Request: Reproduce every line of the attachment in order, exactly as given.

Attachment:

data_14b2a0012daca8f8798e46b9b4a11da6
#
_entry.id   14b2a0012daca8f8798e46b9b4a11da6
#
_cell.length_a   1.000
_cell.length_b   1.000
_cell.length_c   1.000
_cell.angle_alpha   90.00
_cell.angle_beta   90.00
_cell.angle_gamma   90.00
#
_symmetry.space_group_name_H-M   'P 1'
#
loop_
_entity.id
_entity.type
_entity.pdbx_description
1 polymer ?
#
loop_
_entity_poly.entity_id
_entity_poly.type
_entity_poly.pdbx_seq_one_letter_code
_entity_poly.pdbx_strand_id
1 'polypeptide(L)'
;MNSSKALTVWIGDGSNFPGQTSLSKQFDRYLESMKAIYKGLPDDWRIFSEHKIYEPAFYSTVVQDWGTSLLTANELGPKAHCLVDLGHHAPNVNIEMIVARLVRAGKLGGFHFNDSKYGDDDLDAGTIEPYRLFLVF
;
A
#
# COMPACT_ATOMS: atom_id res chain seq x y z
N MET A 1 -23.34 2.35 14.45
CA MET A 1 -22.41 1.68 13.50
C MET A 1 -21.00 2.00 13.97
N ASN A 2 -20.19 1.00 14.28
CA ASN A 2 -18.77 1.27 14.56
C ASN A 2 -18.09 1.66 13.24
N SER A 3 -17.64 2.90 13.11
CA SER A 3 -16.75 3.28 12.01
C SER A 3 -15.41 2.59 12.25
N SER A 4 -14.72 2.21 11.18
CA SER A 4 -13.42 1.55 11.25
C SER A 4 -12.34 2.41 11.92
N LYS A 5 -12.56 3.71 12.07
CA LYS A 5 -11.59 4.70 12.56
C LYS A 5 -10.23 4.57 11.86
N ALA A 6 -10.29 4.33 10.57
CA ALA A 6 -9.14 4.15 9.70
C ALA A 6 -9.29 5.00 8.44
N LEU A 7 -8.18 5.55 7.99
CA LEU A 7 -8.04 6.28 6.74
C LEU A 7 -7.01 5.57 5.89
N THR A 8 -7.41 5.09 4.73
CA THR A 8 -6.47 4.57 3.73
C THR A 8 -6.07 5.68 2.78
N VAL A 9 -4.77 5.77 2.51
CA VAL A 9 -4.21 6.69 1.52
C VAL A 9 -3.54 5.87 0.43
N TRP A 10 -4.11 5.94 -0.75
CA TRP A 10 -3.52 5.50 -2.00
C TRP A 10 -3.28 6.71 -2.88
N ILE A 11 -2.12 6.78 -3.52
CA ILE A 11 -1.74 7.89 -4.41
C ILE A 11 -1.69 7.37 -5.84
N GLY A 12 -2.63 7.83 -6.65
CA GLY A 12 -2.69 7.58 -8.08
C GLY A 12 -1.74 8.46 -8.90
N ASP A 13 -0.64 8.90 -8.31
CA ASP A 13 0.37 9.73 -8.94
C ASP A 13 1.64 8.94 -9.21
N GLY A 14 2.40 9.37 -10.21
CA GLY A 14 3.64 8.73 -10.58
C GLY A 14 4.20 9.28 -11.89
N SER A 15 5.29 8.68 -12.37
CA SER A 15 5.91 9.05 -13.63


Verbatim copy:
data_14b2a0012daca8f8798e46b9b4a11da6
#
_entry.id   14b2a0012daca8f8798e46b9b4a11da6
#
_cell.length_a   1.000
_cell.length_b   1.000
_cell.length_c   1.000
_cell.angle_alpha   90.00
_cell.angle_beta   90.00
_cell.angle_gamma   90.00
#
_symmetry.space_group_name_H-M   'P 1'
#
loop_
_entity.id
_entity.type
_entity.pdbx_description
1 polymer ?
#
loop_
_entity_poly.entity_id
_entity_poly.type
_entity_poly.pdbx_seq_one_letter_code
_entity_poly.pdbx_strand_id
1 'polypeptide(L)'
;MNSSKALTVWIGDGSNFPGQTSLSKQFDRYLESMKAIYKGLPDDWRIFSEHKIYEPAFYSTVVQDWGTSLLTANELGPKAHCLVDLGHHAPNVNIEMIVARLVRAGKLGGFHFNDSKYGDDDLDAGTIEPYRLFLVF
;
A
#
# COMPACT_ATOMS: atom_id res chain seq x y z
N MET A 1 -23.34 2.35 14.45
CA MET A 1 -22.41 1.68 13.50
C MET A 1 -21.00 2.00 13.97
N ASN A 2 -20.19 1.00 14.28
CA ASN A 2 -18.77 1.27 14.56
C ASN A 2 -18.09 1.66 13.24
N SER A 3 -17.64 2.90 13.11
CA SER A 3 -16.75 3.28 12.01
C SER A 3 -15.41 2.59 12.25
N SER A 4 -14.72 2.21 11.18
CA SER A 4 -13.42 1.55 11.25
C SER A 4 -12.34 2.41 11.92
N LYS A 5 -12.56 3.71 12.07
CA LYS A 5 -11.59 4.70 12.56
C LYS A 5 -10.23 4.57 11.86
N ALA A 6 -10.29 4.33 10.57
CA ALA A 6 -9.14 4.15 9.70
C ALA A 6 -9.29 5.00 8.44
N LEU A 7 -8.18 5.55 7.99
CA LEU A 7 -8.04 6.28 6.74
C LEU A 7 -7.01 5.57 5.89
N THR A 8 -7.41 5.09 4.73
CA THR A 8 -6.47 4.57 3.73
C THR A 8 -6.07 5.68 2.78
N VAL A 9 -4.77 5.77 2.51
CA VAL A 9 -4.21 6.69 1.52
C VAL A 9 -3.54 5.87 0.43
N TRP A 10 -4.11 5.94 -0.75
CA TRP A 10 -3.52 5.50 -2.00
C TRP A 10 -3.28 6.71 -2.88
N ILE A 11 -2.12 6.78 -3.52
CA ILE A 11 -1.74 7.89 -4.41
C ILE A 11 -1.69 7.37 -5.84
N GLY A 12 -2.63 7.83 -6.65
CA GLY A 12 -2.69 7.58 -8.08
C GLY A 12 -1.74 8.46 -8.90
N ASP A 13 -0.64 8.90 -8.31
CA ASP A 13 0.37 9.73 -8.94
C ASP A 13 1.64 8.94 -9.21
N GLY A 14 2.40 9.37 -10.21
CA GLY A 14 3.64 8.73 -10.58
C GLY A 14 4.20 9.28 -11.89
N SER A 15 5.29 8.68 -12.37
CA SER A 15 5.91 9.05 -13.63